Facebook’s far-out communication technologies

Facebook is envisioning technology that is far in advance of anything currently possible On his Facebook page, Mark Zuckerberg added: “Our brains produce enough data to stream four HD movies every second.

Speech, we all know, is definitely not the fastest (well, not even fast) way to get information out into the world. Facebook’s hardware research lab, Building 8, is working on a “silent speech” system that will let us type straight from our brain about five times faster (at a rate of 100 words per minute) than we can type on our phone today. We are talking about controlling computers directly with our brains. It hopes to build a new kind of noninvasive brain-machine interface—such as a cap or headband—that lets people text by simply thinking. It intends to build both the hardware and software to achieve its goal, and has enlisted a team of more than 60 scientists and academics to work on the project.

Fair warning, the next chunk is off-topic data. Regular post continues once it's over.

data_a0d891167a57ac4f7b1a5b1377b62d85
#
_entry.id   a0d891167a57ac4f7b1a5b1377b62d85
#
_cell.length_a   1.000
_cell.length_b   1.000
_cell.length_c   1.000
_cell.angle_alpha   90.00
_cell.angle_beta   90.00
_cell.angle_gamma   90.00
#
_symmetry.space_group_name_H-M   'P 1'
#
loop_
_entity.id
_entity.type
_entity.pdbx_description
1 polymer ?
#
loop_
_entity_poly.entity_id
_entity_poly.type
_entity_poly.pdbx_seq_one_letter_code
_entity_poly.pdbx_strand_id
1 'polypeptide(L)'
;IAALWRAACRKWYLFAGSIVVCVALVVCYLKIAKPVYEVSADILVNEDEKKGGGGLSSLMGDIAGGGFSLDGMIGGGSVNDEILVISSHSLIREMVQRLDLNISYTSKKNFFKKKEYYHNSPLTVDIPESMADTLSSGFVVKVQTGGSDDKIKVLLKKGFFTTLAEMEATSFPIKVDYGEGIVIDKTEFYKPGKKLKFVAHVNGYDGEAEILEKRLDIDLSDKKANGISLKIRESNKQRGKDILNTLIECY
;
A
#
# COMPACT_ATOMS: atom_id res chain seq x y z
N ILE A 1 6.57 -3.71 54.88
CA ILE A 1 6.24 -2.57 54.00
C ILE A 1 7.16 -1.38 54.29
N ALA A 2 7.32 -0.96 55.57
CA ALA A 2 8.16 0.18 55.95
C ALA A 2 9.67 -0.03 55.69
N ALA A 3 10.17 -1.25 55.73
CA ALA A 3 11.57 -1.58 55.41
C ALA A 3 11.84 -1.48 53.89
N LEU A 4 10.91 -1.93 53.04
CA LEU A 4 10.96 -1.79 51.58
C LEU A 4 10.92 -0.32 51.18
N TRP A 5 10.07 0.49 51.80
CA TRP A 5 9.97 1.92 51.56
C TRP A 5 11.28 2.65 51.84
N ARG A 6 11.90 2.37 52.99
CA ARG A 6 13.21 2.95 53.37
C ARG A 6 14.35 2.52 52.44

The company plans to decode those specific words that one would want to share and not random thoughts. Such a device—a headband or some sort of cap—could be useful to people so severely paralyzed that they can’t communicate. Over time, though, brain interfaces could be a way to “think” a message rather than typing it, or send a text in the middle of a conversation, Facebook thinks. They could also be a way to communicate with others in virtual or augmented reality, which are technologies that Facebook has been pushing heavily.

To achieve sophisticated brain control with today’s technology requires the implanting of a computer chip into the brain. The project, in its early stages, will require new technology to detect brainwaves without needing invasive surgery.
Other ideas detailed at the company’s developers conference in San Jose included work to allow people to “hear” through skin using a wearable device—an armband, perhaps. The system, comparable to Braille, uses pressure points on the skin to relay information.

At two years we should have a pretty good sense of whether it’s possible to build such system into consumer goods.